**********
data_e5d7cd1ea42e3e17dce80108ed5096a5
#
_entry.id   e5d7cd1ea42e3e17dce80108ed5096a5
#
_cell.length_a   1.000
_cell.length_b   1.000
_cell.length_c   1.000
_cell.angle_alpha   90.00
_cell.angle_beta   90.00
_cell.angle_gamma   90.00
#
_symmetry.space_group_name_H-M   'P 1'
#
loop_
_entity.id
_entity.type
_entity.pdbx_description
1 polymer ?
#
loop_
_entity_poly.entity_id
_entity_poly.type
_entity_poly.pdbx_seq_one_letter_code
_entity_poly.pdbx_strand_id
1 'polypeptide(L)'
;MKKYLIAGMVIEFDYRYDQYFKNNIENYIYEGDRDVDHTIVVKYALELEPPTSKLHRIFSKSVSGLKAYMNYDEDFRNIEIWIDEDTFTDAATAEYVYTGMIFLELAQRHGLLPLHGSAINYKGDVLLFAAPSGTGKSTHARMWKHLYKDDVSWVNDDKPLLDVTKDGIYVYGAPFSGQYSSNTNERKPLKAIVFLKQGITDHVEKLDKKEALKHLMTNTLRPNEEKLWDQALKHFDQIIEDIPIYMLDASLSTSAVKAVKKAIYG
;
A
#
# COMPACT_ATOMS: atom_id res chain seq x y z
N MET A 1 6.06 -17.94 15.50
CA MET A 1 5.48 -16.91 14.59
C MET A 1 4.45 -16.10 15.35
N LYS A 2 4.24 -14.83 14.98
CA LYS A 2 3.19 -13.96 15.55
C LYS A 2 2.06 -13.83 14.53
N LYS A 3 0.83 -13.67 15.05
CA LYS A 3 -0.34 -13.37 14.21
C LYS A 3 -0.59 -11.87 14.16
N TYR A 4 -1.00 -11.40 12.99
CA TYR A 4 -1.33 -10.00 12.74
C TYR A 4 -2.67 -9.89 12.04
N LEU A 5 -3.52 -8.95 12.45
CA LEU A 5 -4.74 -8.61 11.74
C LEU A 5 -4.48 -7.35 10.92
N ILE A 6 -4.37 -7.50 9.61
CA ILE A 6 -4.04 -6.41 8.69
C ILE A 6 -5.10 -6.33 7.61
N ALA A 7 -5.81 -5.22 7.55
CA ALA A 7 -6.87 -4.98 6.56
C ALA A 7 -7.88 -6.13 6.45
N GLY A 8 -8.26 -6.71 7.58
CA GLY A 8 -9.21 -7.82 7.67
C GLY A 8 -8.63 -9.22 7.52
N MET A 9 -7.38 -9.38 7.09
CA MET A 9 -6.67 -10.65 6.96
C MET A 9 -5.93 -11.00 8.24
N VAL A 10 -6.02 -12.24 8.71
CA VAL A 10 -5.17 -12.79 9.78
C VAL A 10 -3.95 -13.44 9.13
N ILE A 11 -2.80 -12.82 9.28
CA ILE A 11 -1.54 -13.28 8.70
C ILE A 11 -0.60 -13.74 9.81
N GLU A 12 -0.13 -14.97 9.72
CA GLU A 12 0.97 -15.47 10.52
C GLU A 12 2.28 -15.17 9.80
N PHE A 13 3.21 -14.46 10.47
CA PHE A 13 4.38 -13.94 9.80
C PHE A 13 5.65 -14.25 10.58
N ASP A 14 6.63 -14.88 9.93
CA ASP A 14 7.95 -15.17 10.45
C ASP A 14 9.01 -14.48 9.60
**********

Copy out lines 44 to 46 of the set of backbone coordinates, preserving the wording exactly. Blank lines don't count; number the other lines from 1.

CA LEU A 5 -4.74 -8.61 11.74
C LEU A 5 -4.48 -7.35 10.92
N ILE A 6 -4.37 -7.50 9.61